Outpatient cervical spine surgery has previously been described for posterior laminoforaminotomy and anterior microdiscectomy with allograft fusion. Anterior cervical discectomy and fusion (ACDF) with plate fixation has not, to our knowledge, been described as an outpatient procedure.
The objective of this study was to evaluate the safety and feasibility of ACDF with instrumentation when performed as an outpatient in a free-standing ambulatory surgical center. Additionally, the authors sought to determine any patient selection bias and its effect on outcome.
This study is a retrospective medical record review.
The sample included all patients who underwent one or two level ACDF with plate fixation at levels C4-5 or below as an adjunct to autogenous iliac crest bone graft or structural allograft from 1998 to 2002 by the two senior authors.
Complications were assessed clinically with special attention to dysphagia and respiratory complications. Inpatient lengths of stay and postoperative hospital admission or readmission were also measured.
Thirty consecutive patients were treated at a free-standing ambulatory surgery center, whereas two control groups, each of 30 consecutive patients, had surgery performed in the hospital and were admitted overnight for observation. The first control group consisted of admitted patients before the commencement of patient selection for the outpatient group; the second control group was comprised of admitted patients who had surgery performed concurrently with the outpatient group. The study group was evaluated on the first postoperative day and 3 weeks after surgery.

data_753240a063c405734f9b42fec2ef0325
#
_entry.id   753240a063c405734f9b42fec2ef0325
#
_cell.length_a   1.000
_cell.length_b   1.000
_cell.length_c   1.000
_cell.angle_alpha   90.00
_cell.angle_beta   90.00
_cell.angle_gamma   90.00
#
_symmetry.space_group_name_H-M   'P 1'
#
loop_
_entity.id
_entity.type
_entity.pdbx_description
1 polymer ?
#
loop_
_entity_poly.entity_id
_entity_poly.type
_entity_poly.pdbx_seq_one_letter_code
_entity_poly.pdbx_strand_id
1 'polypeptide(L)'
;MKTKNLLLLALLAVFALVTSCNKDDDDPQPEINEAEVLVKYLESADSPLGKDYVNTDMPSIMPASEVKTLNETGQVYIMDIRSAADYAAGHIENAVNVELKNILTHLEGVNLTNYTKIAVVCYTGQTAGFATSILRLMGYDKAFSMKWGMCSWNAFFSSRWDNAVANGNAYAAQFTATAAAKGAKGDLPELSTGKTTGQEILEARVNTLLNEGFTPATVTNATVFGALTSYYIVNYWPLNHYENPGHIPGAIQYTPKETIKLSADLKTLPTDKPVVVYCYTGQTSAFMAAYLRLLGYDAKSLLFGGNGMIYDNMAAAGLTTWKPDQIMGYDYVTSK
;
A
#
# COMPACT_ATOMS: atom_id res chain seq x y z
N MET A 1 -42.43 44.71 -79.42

Ninety patients underwent ACDF plate fixation at 140 different levels. Forty patients were treated at one level, and 50 were treated at two levels. The three groups were comparable in age, sex, and body mass index. There were no major complications. Seven patients (13%) had minor postoperative complications among the controls: transient dysphagia in three (5%) and graft donor site pain in four (14%). Three patients (10%) in the outpatient group had minor complications (all had dysphagia). Among the controls, four patients (7%) had increased length of stay owing to complications. Four patients (7%) in the combined control group were readmitted for early complications; no patient was admitted for a complication after outpatient surgery.
In the present study, selection criteria for outpatient surgery included one or two level involvement C4-5 or lower, absence of myelopathy, subjective neck size, and estimated operative time. The data did not otherwise suggest a difference in the surgical populations. The outpatient group had a lower complication rate compared with the controls. This was likely the result of selection bias. Transient dysphagia was the most prevalent complication in the outpatient group.